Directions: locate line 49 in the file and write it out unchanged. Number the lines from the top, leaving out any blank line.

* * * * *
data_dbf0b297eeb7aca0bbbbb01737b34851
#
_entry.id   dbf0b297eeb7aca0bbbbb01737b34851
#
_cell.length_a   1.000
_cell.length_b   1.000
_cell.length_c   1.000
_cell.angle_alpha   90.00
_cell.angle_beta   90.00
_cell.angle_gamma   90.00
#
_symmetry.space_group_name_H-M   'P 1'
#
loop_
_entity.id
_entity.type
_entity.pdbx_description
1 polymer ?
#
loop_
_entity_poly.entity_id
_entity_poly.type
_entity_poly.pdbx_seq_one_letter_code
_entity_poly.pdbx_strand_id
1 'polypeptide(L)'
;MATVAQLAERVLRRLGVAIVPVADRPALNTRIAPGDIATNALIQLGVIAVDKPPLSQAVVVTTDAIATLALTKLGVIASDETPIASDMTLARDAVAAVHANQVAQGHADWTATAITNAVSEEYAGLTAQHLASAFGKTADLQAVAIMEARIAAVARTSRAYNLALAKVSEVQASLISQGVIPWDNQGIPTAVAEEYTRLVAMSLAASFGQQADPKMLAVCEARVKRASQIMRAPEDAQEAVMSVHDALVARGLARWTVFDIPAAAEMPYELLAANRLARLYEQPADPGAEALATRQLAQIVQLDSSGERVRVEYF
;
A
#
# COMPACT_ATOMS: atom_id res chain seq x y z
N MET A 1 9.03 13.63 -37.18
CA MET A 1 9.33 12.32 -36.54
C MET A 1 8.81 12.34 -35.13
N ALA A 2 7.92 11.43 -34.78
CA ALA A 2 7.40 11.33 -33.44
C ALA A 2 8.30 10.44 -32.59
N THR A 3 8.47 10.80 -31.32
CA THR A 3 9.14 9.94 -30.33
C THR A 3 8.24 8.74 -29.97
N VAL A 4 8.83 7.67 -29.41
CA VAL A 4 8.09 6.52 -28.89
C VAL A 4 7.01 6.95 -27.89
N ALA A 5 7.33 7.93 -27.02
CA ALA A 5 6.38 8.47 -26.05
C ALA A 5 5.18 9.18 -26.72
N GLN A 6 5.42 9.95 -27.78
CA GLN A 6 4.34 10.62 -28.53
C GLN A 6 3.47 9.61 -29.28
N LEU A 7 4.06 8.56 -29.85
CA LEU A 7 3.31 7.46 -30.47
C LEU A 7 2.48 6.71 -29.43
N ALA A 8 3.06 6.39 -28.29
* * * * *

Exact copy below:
N LEU A 7 4.06 8.56 -29.85